Re: live patching design (was: Re: [PATCH 1/3] sched: add sched_task_call())

From: Vojtech Pavlik
Date: Fri Feb 20 2015 - 16:46:26 EST

On Fri, Feb 20, 2015 at 08:49:01PM +0100, Ingo Molnar wrote:

> > ... the choice the sysadmins have here is either have the
> > system running in an intermediate state, or have the
> > system completely dead for the *same time*. Because to
> > finish the transition successfully, all the tasks have to
> > be woken up in any case.
> That statement is false: an 'intermediate state' system
> where 'new' tasks are still running is still running and
> will interfere with the resolution of 'old' tasks.

Can you suggest a way how they would interfere? The transition happens
on entering or returning from a syscall, there is no influence between
individual tasks.

If you mean that the patch author has to consider the fact that both old
and new code will be running simultaneously, then yes, they have to.

> > But I do get your point; what you are basically saying is
> > that your preference is what kgraft is doing, and option
> > to allow for a global synchronization point should be
> > added in parallel to the gradual lazy migration.
> I think you misunderstood: the 'simple' method I outlined
> does not just 'synchronize', it actually executes the live
> patching atomically, once all tasks are gathered and we
> know they are _all_ in a safe state.

The 'simple' method has to catch and freeze all tasks one by one in
syscall entry/exit, at the kernel/userspace boundary, until all are
frozen and then patch the system atomically.

This means that each and every sleeping task in the system has to be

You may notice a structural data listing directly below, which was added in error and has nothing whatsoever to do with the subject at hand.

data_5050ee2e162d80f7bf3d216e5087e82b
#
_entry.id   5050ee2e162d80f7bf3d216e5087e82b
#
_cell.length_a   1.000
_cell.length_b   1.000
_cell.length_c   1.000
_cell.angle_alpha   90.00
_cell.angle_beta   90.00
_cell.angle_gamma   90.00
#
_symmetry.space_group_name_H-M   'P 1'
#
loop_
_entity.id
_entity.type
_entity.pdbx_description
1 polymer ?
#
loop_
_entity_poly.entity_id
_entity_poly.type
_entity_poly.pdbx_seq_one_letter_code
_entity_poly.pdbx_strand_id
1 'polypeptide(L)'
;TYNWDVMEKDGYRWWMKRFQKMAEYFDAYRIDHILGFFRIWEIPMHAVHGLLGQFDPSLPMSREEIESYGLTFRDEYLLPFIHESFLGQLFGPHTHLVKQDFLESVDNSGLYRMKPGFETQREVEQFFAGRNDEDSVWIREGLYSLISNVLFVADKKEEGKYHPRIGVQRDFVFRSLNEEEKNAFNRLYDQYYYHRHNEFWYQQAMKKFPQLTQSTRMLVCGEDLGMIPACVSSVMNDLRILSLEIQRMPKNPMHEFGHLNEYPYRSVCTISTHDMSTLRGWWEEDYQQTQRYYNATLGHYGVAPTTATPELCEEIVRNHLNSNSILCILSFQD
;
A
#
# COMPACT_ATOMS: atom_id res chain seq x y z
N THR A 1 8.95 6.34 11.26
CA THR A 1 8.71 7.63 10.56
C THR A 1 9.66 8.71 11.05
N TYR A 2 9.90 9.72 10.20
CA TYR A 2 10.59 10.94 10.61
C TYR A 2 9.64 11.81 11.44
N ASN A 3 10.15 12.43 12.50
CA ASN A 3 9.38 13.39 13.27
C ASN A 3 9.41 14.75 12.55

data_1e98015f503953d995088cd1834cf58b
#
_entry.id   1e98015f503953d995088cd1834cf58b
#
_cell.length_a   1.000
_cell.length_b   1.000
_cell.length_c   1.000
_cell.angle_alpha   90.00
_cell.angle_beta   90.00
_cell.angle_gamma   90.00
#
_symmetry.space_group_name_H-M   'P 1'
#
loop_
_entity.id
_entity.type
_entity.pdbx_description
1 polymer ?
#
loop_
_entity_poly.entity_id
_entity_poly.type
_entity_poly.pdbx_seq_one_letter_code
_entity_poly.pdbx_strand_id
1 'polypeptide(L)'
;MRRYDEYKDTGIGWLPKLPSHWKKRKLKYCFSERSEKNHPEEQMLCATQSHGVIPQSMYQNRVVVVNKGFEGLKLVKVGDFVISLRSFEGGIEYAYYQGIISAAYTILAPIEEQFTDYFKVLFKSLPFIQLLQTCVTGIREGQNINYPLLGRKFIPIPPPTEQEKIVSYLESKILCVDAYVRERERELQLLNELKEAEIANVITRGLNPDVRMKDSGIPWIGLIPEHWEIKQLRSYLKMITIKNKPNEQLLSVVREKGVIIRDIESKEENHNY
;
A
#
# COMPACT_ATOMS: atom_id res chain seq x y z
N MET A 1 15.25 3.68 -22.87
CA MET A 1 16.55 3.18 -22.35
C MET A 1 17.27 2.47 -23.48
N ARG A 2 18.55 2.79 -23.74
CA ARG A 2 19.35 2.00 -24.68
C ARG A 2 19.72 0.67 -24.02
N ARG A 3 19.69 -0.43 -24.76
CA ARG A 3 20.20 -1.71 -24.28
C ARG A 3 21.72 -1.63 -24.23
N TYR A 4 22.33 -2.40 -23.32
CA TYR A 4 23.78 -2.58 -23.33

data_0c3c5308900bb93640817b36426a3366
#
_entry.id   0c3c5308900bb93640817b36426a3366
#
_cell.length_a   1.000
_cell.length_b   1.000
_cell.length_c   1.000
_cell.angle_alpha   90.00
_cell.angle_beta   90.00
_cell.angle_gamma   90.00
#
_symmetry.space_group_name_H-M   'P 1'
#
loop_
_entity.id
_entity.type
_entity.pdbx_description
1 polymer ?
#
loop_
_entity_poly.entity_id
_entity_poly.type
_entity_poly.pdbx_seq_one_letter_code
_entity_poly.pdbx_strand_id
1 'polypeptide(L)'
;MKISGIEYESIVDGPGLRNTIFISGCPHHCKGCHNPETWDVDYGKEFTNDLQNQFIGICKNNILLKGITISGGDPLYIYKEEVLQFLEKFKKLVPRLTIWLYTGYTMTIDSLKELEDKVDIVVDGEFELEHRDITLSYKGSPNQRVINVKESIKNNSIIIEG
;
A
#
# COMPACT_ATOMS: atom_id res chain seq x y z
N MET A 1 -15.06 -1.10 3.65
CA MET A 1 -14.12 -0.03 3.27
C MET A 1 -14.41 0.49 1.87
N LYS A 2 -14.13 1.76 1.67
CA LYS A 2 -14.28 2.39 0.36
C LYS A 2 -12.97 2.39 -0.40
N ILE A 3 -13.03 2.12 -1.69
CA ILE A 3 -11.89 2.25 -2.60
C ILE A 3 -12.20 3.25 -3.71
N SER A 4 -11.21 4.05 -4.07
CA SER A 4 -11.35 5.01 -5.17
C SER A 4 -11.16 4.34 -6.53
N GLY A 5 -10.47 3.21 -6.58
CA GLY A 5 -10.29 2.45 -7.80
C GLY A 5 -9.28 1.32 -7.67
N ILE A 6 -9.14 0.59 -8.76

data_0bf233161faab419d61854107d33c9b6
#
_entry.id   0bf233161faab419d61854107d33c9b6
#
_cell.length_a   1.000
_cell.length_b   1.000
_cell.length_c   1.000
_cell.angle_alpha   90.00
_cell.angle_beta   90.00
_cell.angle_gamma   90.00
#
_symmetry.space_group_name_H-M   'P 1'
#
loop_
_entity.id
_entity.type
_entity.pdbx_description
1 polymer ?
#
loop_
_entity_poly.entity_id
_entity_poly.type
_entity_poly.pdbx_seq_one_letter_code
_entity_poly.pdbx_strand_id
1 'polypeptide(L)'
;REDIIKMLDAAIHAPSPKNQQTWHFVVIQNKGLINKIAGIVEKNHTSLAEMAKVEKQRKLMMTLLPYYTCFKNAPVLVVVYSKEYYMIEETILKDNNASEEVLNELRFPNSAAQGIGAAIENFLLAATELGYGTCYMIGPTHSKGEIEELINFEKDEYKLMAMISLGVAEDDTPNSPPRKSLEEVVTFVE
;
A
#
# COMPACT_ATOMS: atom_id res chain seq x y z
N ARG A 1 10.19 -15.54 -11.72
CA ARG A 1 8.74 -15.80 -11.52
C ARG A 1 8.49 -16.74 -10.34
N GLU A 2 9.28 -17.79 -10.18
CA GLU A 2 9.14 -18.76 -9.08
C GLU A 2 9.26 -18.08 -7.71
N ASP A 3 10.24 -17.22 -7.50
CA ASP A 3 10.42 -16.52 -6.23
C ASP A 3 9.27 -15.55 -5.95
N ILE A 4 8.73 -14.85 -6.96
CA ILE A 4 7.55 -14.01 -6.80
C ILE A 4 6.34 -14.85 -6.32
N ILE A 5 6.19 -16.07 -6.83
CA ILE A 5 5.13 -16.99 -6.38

woken up in some way (sending a signal ...) to exit from a syscall it is
sleeping in. Same for CPU hogs. All kernel threads need to be parked.

This is exactly what you need to do for kGraft to complete patching.

This may take a significant amount of time to achieve and you won't be
able to use a userspace script to send the signals, because it'd be
frozen immediately.

> I.e. it's in essence the strong stop-all atomic patching
> model of 'kpatch', combined with the reliable avoidance of
> kernel stacks that 'kgraft' uses.

> That should be the starting point, because it's the most
> reliable method.

In the consistency models discussion, this was marked the
"LEAVE_KERNEL+SWITCH_KERNEL" model. It's indeed the strongest model of
all, but also comes at the highest cost in terms of impact on running
tasks. It's so high (the interruption may be seconds or more) that it
was deemed not worth implementing.

Vojtech Pavlik
Director SUSE Labs
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